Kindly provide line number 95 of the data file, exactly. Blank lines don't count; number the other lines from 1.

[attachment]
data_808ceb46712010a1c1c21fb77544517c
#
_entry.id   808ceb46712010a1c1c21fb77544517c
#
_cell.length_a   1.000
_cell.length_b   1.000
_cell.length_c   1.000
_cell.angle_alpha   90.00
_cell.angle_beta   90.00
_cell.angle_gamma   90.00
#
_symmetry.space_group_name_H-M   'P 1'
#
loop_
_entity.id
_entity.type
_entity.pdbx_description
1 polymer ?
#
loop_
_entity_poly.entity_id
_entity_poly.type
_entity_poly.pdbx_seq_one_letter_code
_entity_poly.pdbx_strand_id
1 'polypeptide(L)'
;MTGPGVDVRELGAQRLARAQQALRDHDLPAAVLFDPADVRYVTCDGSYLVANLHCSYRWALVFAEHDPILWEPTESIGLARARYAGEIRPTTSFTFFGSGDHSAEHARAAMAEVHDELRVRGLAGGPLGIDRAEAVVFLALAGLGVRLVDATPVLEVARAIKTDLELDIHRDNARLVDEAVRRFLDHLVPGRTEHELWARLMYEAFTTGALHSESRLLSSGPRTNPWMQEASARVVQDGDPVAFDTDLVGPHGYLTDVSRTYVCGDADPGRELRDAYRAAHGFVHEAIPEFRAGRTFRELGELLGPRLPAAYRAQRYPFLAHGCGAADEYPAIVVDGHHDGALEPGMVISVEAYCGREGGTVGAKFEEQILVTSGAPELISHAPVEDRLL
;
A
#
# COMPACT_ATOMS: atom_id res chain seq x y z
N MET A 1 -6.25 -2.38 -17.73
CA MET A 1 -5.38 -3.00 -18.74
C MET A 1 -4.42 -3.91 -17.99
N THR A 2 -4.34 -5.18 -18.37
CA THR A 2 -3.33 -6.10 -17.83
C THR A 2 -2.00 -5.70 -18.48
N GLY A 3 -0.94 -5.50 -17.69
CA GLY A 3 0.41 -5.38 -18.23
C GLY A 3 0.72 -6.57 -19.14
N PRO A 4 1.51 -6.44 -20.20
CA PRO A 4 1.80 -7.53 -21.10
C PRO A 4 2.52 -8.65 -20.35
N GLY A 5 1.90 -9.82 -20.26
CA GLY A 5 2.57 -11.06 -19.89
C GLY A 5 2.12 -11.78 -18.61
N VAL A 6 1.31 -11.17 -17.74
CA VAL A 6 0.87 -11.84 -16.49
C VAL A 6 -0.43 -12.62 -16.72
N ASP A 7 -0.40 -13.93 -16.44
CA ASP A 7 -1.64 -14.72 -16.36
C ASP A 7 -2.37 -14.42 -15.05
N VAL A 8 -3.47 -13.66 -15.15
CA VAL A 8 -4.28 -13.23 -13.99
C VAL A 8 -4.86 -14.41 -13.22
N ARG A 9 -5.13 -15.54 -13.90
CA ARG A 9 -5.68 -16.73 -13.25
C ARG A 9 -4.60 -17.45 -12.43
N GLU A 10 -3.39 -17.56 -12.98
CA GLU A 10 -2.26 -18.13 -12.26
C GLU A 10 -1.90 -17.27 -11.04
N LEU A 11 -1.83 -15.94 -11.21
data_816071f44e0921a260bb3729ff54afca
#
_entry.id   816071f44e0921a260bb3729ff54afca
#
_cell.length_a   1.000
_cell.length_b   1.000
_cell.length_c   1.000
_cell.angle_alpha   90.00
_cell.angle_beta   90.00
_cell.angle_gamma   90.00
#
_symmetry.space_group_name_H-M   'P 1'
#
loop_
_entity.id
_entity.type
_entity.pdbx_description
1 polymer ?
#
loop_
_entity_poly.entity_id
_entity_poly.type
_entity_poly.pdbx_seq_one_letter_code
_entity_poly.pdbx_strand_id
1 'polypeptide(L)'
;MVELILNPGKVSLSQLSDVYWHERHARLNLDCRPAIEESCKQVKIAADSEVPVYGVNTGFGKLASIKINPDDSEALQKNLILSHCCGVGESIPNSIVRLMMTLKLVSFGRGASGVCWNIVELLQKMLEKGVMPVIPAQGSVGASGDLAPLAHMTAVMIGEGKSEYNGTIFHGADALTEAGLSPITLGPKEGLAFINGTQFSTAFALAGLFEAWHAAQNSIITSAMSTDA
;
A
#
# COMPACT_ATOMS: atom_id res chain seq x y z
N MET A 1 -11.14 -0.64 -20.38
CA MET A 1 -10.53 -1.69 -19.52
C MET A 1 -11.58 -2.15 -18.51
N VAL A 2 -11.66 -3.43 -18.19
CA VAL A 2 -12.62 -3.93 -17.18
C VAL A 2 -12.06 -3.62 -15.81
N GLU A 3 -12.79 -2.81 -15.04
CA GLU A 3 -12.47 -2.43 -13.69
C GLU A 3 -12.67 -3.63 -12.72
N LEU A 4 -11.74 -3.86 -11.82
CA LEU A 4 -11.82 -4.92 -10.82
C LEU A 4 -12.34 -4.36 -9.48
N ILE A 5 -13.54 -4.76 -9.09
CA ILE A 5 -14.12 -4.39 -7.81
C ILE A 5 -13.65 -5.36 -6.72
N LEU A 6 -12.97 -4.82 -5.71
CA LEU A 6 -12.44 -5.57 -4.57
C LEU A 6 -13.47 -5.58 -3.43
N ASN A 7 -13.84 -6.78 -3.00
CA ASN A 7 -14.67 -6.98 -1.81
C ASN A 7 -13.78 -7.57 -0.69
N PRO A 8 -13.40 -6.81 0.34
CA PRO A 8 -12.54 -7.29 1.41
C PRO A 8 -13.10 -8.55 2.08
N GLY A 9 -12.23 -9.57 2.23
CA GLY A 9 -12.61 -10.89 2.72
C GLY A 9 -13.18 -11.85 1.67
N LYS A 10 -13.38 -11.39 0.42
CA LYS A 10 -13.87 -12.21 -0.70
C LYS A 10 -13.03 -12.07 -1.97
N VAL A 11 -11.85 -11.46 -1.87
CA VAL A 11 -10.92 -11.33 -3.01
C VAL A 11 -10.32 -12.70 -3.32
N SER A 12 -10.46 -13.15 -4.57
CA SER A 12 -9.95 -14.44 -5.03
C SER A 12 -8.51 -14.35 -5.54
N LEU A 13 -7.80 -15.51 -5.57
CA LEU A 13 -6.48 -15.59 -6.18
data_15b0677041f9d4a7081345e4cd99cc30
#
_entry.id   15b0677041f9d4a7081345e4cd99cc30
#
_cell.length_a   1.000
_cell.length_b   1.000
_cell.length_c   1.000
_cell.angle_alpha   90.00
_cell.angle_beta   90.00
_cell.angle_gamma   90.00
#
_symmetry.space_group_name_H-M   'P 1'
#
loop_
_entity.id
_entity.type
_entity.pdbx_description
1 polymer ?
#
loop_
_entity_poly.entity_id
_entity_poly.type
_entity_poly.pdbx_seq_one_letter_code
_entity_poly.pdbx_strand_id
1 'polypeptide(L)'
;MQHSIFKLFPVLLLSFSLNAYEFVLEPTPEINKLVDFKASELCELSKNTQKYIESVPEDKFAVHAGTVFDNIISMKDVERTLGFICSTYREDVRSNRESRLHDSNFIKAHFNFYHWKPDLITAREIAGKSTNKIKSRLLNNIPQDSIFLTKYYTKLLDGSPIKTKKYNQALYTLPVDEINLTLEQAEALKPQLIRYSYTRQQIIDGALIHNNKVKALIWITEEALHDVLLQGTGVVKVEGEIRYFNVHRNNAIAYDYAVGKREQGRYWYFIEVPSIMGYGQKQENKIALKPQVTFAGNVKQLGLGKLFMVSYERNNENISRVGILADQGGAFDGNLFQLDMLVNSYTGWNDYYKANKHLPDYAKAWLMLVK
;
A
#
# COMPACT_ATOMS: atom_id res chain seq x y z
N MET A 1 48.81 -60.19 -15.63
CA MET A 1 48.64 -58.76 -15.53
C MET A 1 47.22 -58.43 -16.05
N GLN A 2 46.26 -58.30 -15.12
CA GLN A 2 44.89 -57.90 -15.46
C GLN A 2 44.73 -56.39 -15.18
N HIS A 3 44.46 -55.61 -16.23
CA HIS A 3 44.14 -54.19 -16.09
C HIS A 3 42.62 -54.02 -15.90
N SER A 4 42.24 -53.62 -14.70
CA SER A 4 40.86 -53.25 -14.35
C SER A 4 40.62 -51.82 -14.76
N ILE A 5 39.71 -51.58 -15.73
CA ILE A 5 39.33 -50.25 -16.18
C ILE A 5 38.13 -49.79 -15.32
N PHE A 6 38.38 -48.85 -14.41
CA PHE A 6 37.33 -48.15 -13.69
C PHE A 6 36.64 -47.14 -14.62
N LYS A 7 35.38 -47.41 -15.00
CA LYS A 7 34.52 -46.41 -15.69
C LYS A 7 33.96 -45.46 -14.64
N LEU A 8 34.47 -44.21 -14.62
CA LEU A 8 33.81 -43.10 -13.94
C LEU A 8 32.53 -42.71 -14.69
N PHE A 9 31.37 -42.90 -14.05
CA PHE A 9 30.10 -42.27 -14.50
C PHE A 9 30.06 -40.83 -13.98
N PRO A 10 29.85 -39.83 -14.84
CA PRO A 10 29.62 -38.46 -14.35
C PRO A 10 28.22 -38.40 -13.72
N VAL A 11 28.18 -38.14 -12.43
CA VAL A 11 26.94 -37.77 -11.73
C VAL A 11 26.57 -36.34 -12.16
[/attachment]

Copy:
N VAL A 2 -11.66 -3.43 -18.19